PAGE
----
Postcards from the Edge

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Copied from the Woodrow Wilson paper available online:





[Letterhead]
on board the
CUNARD
R.M.S. “MAURETANIA”.
May 26.Dear Governor:
I believe I told you that Mr. Paul Warburg had been in conference with Senator Owen and Mr. Untermeyer. I inclose you his answer to their argument in favor of the issuance of currency by the Government. His reasons seem to me to be conclusive. Why venture along uncertain paths when a well known road can be used? For a moment before I left I thought, perhaps, a compromise might be considered, but I doubt whether it would be safe to conceed the least which they would be willing to accept. The situation is a difficult one and I am sorry that I am not near to lend what help I might.
Your very faithful,E. M. House
A picture of the ship, the R.M.S. Mauretania, appears to the left of the letterhead on the first page.
The number 465 is handwritten and circled in the left margin, just below the salutation.
“[1913]” is handwritten in the upper right corner of the first page; “1913” is lightly handwritten and circled to the right of the date.
The number 52366 is stamped in the lower left corner of the first page.
What appears to be a shorthand symbol is handwritten above the letterhead; a word or abbreviation that looks like “eng” appears below the date.
ALS; Wilson Papers, Library of Congress. Link to original postcard here



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Let's take this communique and dissect it. I love to dissect things: sentences, animals, messages from un-elected men who hold creepy influence over "elected" officials, etc.
This is a postcard from our ol' pal, Col. House to Woodrow Wilson, whom he called Governor in the year 1913. He's telling President Wilson of a meeting between Paul Warburg, who's really the father of the Fed and Senator Owen of Oklahoma and Samuel Untermyer, well reknown lawyer for our pals the bankster types.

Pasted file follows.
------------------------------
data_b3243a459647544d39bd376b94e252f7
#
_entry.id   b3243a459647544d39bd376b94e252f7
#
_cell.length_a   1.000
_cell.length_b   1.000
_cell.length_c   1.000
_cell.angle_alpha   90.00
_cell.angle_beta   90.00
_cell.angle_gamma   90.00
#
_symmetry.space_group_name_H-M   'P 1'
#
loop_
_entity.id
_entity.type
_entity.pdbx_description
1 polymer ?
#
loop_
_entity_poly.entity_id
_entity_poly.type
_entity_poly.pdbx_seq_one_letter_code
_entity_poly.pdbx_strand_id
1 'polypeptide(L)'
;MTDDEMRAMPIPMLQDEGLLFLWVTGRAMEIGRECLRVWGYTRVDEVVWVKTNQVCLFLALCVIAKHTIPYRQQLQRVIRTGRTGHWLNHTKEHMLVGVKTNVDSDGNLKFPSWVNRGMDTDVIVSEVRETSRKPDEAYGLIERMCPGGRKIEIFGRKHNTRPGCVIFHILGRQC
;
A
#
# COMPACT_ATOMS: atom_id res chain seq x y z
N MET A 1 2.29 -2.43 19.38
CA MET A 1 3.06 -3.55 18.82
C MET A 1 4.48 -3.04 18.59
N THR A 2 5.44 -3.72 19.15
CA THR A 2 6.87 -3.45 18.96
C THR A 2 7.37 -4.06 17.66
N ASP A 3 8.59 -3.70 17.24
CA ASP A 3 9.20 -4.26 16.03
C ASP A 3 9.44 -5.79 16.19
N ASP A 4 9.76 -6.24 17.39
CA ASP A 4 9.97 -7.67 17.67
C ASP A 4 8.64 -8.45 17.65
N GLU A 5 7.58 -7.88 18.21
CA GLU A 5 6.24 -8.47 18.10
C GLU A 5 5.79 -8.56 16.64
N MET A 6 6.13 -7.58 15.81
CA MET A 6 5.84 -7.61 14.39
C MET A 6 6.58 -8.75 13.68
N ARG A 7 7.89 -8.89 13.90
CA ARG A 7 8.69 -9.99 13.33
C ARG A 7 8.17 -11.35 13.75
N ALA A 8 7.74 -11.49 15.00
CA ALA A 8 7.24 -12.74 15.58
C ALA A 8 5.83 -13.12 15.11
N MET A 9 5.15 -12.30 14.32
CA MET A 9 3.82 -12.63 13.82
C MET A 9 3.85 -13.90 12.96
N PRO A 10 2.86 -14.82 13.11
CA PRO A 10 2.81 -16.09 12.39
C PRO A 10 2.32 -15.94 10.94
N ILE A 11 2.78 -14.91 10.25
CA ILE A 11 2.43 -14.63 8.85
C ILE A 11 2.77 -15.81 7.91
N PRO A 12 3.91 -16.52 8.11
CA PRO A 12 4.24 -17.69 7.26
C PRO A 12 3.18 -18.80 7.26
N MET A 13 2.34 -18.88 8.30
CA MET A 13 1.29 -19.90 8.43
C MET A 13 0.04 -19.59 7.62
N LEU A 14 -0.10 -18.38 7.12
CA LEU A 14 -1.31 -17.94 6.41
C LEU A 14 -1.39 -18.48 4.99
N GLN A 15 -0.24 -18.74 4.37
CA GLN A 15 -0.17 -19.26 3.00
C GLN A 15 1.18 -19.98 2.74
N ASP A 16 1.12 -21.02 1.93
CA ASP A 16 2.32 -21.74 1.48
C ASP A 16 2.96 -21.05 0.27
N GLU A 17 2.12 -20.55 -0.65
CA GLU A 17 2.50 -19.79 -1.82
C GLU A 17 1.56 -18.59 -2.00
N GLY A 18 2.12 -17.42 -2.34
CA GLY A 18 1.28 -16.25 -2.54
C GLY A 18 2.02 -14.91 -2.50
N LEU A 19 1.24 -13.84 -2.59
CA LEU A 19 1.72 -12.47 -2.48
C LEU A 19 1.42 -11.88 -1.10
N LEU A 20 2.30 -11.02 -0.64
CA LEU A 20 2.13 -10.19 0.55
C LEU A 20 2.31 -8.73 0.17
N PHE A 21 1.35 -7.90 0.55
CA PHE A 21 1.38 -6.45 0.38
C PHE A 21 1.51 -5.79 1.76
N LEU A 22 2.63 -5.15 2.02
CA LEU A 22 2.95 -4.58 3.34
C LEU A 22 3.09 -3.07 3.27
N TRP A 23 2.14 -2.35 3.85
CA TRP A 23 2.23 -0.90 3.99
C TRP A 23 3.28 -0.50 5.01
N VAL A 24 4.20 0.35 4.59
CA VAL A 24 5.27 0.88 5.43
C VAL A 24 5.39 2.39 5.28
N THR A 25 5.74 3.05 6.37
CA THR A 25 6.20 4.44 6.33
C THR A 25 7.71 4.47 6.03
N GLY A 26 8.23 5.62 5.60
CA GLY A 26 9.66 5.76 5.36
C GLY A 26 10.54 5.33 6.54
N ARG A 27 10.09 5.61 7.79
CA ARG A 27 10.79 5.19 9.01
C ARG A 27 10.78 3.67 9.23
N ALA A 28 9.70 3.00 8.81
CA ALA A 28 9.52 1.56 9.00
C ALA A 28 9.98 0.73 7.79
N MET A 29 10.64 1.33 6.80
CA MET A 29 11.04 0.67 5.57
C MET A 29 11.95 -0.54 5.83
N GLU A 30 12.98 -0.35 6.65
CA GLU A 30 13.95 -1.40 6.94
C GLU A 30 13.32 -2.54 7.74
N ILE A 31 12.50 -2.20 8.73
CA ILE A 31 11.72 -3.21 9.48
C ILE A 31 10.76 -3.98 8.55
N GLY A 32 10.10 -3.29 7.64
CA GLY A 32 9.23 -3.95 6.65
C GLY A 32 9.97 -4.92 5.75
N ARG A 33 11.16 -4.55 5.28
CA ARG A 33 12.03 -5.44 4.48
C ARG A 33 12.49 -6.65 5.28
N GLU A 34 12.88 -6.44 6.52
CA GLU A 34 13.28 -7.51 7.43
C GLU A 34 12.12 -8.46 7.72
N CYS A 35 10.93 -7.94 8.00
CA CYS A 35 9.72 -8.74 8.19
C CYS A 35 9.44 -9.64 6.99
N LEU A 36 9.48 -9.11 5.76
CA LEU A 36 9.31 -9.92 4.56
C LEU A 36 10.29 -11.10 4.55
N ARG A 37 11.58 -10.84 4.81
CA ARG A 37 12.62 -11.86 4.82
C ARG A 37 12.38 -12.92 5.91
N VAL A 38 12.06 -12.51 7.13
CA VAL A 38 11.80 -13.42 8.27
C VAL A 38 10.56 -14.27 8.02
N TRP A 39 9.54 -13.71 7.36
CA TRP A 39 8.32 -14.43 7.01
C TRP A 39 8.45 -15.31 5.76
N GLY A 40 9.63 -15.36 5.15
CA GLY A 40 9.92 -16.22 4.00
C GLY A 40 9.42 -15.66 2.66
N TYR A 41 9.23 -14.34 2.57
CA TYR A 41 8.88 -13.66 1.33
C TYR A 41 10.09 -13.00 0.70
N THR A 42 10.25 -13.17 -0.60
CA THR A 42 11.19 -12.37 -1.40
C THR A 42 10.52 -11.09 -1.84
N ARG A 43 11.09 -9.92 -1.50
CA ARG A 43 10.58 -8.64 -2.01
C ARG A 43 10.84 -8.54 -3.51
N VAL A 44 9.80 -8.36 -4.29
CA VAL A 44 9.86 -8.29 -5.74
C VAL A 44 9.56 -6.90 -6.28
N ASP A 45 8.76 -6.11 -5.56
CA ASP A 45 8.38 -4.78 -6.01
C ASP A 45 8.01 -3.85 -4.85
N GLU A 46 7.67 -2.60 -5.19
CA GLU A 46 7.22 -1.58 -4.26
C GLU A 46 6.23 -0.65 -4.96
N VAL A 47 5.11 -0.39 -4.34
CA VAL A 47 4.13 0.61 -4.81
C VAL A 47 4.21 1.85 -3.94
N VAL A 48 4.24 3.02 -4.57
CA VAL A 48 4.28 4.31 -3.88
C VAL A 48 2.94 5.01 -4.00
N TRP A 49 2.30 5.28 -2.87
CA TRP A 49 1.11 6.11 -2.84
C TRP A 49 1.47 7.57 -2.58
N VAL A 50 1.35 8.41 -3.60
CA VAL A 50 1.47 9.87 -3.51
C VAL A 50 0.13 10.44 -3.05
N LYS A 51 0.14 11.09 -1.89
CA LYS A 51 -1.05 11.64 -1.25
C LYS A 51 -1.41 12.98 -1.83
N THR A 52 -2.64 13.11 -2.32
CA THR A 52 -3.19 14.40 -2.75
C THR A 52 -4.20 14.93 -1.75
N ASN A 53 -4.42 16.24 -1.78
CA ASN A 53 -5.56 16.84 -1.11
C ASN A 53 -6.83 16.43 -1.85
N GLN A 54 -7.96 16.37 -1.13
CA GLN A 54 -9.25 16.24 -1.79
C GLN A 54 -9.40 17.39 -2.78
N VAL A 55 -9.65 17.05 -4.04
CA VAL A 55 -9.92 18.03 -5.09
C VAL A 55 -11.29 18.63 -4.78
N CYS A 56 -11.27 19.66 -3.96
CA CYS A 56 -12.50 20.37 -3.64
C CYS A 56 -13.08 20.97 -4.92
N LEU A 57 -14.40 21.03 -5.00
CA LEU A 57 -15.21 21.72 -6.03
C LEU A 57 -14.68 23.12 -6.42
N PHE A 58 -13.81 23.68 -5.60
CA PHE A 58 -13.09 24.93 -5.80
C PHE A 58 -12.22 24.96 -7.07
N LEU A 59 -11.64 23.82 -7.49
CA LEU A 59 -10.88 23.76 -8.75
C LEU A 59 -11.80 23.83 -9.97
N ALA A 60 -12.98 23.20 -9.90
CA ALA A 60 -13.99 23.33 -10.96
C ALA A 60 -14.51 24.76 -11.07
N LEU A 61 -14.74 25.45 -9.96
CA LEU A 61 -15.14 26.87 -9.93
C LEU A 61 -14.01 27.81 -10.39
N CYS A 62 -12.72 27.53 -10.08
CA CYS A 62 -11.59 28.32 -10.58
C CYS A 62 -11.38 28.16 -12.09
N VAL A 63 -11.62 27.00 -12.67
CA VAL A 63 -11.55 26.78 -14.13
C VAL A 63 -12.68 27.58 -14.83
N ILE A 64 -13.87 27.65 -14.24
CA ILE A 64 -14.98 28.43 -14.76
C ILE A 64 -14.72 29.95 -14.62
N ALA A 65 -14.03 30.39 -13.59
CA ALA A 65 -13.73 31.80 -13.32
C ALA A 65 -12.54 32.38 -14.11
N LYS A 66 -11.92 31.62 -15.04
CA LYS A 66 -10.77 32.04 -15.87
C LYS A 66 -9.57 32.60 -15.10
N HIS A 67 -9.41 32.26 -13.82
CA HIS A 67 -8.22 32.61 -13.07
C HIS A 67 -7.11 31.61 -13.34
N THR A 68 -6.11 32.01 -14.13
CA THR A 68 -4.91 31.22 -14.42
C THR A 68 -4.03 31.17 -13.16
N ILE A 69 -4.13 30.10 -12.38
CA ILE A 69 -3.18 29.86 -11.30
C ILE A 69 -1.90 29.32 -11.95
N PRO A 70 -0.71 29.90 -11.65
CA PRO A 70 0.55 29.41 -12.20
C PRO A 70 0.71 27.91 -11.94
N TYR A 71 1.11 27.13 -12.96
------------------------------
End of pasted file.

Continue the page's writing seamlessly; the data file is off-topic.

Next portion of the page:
It's May 1913, and the Federal Reserve Act doesn't get passed until Christmas break. So what is going on with it during the month of May that Ed House would be calling it a difficult situation? The argument was over the original Aldrich vision of a central bank vs. the Federal Reserve System. Under the Aldrich Plan, the banks issued the currency and under the newer plan, the government issued the money. If your definition of government is the president appointing a man every 14 years to do the bidding of unseen monied interests. So there was some conflict in getting the Federal Reserve Act passed just the right way. The Elite, as Col. House would be most definietly classified, would be very nervous about getting this just right. It's not everyday you get to hijack a huge country's money supply, thus you wouldn't want any loose ends hanging out there.

For the record, Samuel Untermyer was the lawyer who was the special counsel to the Pujo Committee, which investigated the money trust. Of course it would seem in any committee that investigates our pals the Elites, they always have one of their boys there to "guide" the conversation. Samuel Untermyer was such a person. The Pujo Committee concluded that something needed to be done about the money trust, or the intense interlock between the board directors of all these corporations, which is something I routinely point out in our day. Of course our friends the Elite are there with their hands on the political mechanism to give themselves the desired outcome to this "problem." Not everyone who helped get the Federal Reserve Act passed was a horrible villain, understand. It's easy for us to look back and see how everyone was being played, but not so simple if you were a regular Senator or Congressman who assumed that everyone was like yourself --- at least you loved country no matter your other faults.
So for your consideration, just a snapshot of American history for you to consider and glean what you might.

Republican Mother

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